HPR3726: Breaches ever reaching

    Play Episode Listen Later Nov 14, 2022


    A short episode about the reaching effects of breaches and accounts you may have forgotten about. New Marriot Breach: https://techcrunch.com/2022/07/06/marriott-breach-again/ Privacy Fix: How to Find Old Online Accounts from Consumer Reports: https://www.consumerreports.org/digital-security/how-to-find-old-online-accounts-a1266305698/ Has you email or phone number been in a breach? https://haveibeenpwned.com/ Cool Shit: Realtime Global Cyber Attack Map https://threatmap.checkpoint.com/

    HPR3725: How to use OSMAnd with Public Transport

    Play Episode Listen Later Nov 11, 2022


    Map of Dublin showing the Temple Bar tourist area. A red arrow points to where you can change the profile. With the Configure Map > Profile selection menu open, a red square surrounds the Bus icon to indicate the "public transport" profile is now selected. The map now opens to show more information about public transport is now displayed on the map. This is highlighted with a red square. Clicking the bustop (highlighted with a red circle ) will show more information about the routes available at this location. Once the transport stop is selected, a list of all the routes that service this location are displayed. Along with other routes that are available within a short distance. Clicking any of the routes numbers/names will give a zoomed out map showing in red the route many of the stops towards it's source and destination.

    HPR3724: My top Android apps

    Play Episode Listen Later Nov 10, 2022


    My most used apps AIO Launcher AIO Launcher Termux: Terminal emulator with packages Termux: Terminal emulator with packages Connect to the home network Start a video encoding, or rip a DVD Vim editor Secure files pwgen -y 30 3: Generate three 30 character passwords with symbols Other confidential info hpr3484 :: My vim setup with GnuPG My vim setup with GnuPG QKSMS Messaging QKSMS Messaging: F-droid QKSMS Messaging: Github Firefox browser Firefox browser Opera browser Opera browser Brave browser Brave browser Clear Scanner PDF scanner and OCR Clear Scanner PDF scanner and OCR OCR: Optical character recognition Multiple folders Donation option Antennapod Antennapod Tusky Tusky for Mastodon K-9 mail client K-9 mail client Viber Viber Android and Fedora/Ubuntu desktop app App image Audio recorder Audio recorder: F-droid Audio recorder: Gitlab X-plore dual-pane file manager X-plore dual-pane file manager Librera E-book Reader: for PDF, EPUB Librera E-book Reader Books Star Wars: Dark Tide I: Onslaught The New Jedi Order #2 Star Wars Dark Tide I: Onslaught Boba Fett: A Practical Man Boba Fett: A Practical Man Multi Timer Multi Timer US Amateur Radio Band Plan US Amateur Radio Band Plan Quick reference of band and privilege restrictions

    HPR3723: HPR News

    Play Episode Listen Later Nov 9, 2022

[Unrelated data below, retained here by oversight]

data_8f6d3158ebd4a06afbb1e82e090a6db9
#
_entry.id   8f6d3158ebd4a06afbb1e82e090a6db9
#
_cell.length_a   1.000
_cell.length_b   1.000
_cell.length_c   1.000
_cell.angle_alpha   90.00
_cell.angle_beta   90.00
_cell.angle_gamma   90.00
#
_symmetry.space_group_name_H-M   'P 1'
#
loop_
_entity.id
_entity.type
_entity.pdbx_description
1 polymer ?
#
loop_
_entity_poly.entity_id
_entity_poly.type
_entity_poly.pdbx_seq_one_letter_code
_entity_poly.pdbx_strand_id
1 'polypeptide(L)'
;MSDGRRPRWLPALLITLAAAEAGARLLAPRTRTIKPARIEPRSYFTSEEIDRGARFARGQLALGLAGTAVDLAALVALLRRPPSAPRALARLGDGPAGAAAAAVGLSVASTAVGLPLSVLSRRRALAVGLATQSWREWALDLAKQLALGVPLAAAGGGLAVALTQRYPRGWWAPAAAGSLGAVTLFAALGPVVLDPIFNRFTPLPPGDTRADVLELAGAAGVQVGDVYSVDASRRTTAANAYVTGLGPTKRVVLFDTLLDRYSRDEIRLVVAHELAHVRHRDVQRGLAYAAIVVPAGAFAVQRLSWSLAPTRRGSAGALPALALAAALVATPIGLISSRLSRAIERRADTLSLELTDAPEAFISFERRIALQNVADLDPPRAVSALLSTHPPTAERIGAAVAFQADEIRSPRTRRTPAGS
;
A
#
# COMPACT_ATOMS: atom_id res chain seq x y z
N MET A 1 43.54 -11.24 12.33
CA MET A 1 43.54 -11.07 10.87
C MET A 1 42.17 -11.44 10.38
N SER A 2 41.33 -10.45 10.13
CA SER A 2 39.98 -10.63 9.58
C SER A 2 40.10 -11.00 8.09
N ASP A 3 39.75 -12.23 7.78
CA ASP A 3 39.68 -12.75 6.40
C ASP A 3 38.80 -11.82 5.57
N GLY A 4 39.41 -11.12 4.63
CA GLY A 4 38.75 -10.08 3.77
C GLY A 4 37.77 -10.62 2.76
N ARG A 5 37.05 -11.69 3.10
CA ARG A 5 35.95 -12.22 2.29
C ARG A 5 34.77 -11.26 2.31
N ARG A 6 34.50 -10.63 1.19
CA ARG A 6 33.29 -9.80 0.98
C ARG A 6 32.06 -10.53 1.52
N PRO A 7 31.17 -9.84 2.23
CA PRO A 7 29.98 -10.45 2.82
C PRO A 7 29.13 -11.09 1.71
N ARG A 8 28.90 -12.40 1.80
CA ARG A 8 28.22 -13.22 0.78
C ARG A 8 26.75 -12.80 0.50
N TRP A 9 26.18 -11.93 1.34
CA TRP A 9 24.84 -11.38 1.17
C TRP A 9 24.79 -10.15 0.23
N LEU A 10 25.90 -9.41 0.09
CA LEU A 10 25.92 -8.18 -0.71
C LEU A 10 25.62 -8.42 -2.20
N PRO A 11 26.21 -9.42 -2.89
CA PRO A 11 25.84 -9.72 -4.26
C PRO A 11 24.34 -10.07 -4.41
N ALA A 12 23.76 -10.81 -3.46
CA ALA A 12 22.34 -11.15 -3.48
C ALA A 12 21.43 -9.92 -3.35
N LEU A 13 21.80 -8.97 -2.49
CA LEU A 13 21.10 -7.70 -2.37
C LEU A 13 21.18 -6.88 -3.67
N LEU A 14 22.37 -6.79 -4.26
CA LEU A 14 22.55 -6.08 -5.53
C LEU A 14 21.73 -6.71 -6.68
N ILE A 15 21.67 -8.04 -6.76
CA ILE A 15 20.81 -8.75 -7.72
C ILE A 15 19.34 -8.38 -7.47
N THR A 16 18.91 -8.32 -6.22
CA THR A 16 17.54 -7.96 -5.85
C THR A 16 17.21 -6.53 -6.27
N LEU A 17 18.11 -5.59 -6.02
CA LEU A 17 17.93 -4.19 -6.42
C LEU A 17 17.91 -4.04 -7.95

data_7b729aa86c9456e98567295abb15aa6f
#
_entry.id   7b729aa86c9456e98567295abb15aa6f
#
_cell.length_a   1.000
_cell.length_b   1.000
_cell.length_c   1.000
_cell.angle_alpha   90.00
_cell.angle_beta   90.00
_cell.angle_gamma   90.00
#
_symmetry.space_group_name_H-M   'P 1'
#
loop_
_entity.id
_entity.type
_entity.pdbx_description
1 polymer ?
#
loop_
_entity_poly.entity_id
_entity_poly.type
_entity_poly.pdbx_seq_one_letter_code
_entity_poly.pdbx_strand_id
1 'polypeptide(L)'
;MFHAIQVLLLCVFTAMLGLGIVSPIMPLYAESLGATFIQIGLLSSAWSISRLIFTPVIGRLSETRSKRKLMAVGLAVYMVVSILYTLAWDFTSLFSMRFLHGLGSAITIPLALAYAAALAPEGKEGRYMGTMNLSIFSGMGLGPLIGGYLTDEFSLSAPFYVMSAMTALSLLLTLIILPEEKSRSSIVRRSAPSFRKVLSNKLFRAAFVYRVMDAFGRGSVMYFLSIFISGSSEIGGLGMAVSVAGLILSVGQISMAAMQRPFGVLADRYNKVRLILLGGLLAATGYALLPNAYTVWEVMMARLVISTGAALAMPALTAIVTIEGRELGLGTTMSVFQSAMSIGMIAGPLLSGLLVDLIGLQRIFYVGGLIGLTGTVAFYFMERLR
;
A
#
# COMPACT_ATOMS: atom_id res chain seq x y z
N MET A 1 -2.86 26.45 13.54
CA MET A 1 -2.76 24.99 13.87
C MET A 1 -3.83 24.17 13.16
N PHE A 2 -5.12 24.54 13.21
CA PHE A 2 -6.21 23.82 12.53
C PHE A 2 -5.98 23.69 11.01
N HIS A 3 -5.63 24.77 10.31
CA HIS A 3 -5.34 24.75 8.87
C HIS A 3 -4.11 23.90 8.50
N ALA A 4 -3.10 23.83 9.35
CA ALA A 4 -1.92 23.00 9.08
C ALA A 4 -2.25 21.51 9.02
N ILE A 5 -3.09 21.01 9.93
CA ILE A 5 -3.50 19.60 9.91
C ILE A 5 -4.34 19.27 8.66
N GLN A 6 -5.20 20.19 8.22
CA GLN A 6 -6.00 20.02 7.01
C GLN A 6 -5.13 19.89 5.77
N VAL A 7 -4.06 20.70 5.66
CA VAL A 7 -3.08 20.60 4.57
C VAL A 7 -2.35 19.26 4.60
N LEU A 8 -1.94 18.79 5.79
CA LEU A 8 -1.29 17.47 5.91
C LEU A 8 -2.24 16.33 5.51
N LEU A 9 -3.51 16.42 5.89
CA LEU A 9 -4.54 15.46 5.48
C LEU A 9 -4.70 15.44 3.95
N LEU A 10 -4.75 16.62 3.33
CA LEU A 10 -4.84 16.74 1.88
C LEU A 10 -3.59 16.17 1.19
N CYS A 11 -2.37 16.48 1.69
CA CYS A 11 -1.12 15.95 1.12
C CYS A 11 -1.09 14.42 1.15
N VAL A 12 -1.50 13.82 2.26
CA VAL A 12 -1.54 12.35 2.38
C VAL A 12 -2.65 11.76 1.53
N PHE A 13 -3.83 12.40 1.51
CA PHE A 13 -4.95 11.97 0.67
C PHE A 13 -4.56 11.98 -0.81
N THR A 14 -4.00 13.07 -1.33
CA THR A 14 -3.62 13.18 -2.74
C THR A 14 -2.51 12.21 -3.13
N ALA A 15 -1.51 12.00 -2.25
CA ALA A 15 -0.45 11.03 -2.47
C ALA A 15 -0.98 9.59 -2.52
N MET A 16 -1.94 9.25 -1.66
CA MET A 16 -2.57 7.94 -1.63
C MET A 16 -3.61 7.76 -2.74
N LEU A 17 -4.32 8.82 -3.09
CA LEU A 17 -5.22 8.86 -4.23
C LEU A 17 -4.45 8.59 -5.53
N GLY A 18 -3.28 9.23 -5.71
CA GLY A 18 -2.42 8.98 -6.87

HPR News. Threat Analysis; your attack surface. Wireless key fobs compromised in European nations (France, Spain, and Latvia). On October 10, 2022, European authorities arrested 31 suspects across three nations. The suspects are believed to be related to a cybercrime ring that allegedly advertised an “automotive diagnostic solution” online and sent out fraudulent packages to their victims. The fraudulent packages contained malware and once installed onto the victims vehicle, the attackers were able to unlock the vehicle, start the ignition, then steal the vehicle without the physical key fob. European authorities confiscated over €1 million in criminal assets (malicious software, tools, and an online domain). Microsoft Office 365 has a broken encryption algorithm. Microsoft Office 365 uses an encryption algorithm called “Office 365 Message Encryption” to send and receive encrypted email messages. The messages are encrypted in an Electronic Codebook (ECB). The U.S. National Institute of Standards and Technology (NIST) reported, "ECB mode encrypts plaintext blocks independently, without randomization; therefore, the inspection of any two ciphertext blocks reveals whether or not the corresponding plaintext blocks are equal". Emails can be harvested today then decrypted later for future attacks. User Space. Netflix crackdown on freeloaders. Netflix is testing in Argentina, the Dominican Republic, El Salvador, Guatemala, and Honduras Chile, Costa Rica and Peru different efforts to crackdown on freeloaders. The term “freeloaders” covers the multiple users sharing a single Netflix account from different locations. Netflix plans to charge an additional $3.00 - $4.00 per subaccount. Samsung implements private blockchain to link user devices. While claiming the private blockchain, “has nothing to do with cryptomining”, the Knox Matrix security system links all your devices together in a private blockchain instead using a server based group verification system. The system, Knox Matrix, is suppose to allow devices to “manage themselves” by auto updating, caching updates for other devices then distributing the updates to other devices on the private blockchain. Toys for Techs. Juno Tablet: whois lookup DNS Twister Report Juno Tablet is a Beta product; overall it works with a few bugs. This is a non-refundable product, you will only get store credit. Price: $429.00 USD. Screen Size: 10.1” Screen Type: Full HD IPS screen 1920×1200 Capacitive touch, Capacitive (10-Point) MIPI-DSI. Refresh Rate: 60 Hz. CPU: Intel Jasper Lake Intel Celeron N5100 (4 Cores / 4 Threads) – 1.10GHz (Turbo 2.80 GHz) Graphics: Intel UHD Graphics, Frequency: Base 350 MHz - Max 800 MHz. Ram (SOLDERED): 8GB 2133 MHz LPDDR4. Storage: 256GB, 512GB, 1TB SSD. Chassis: Plastic. Wireless Card: Intel Wireless AC 9460/9560 Jefferson Peak 2.4 and 5GHz + Bluetooth 4.2. Ports: 1x USB3.0 1x Type-C 3.1 (Supports charging + video out) 1x Mini HDMI 1x Micro SD 3.5MM Headphone Jack Built-in Microphone Linux Kernel 5.18+ OS: Manjaro Phosh Manjaro Plasma Mobile Mobian Phosh Windows 11 (Not included – can provide ISO) JingPad A1, It’s the World’s FIRST Consumer-level ARM-based Linux Tablet. JingPad A1 maybe discontinued: https://www.youtube.com/watch?v=cmBG1Sjgsgk Pine64’s Ox64. RISC-V SBC Info: Ram: Embedded 64MB PSRAM Network: 2.4GHz 1T1R WiFi 802.11 b/g/n Bluetooth 5.2 Zigbee 10/100Mbps Ethernet (optional, on expansion board) Storage: on-board 16Mb (2MB) or 128Mb (16MB) XSPI NOR flash memory. microSD - supports SDHC and SDXC Expansion Ports: USB 2.0 OTG port 26 GPIO Pins, including SPI, I2C and UART functionality. Possible I2S and GMII expansion. Dual lane MiPi CSI port, located at USB-C port, for camera module. Audio: mic (optional, on camera module) speaker (optional, on camera module)